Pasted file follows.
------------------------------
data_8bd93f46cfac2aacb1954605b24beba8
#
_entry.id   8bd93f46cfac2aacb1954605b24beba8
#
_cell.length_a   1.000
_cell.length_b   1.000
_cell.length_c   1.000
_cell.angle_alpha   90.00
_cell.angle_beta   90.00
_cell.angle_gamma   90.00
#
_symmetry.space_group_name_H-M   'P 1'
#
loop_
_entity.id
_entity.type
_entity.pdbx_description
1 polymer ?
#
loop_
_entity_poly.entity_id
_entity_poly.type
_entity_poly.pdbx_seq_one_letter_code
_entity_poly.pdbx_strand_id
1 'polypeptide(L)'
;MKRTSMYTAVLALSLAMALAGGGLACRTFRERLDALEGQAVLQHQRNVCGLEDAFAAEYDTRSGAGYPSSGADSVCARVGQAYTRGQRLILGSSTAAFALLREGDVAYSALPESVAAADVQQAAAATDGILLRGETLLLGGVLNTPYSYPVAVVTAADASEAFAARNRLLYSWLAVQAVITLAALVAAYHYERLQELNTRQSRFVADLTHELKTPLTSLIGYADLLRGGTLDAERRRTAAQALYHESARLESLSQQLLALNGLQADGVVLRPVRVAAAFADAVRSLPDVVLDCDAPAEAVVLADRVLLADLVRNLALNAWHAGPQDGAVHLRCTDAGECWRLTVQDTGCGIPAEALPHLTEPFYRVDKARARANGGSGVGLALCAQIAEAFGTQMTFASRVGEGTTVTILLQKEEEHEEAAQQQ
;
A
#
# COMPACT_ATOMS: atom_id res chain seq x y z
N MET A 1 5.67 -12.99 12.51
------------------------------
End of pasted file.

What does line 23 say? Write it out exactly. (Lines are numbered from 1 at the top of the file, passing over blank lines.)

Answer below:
_entity_poly.pdbx_seq_one_letter_code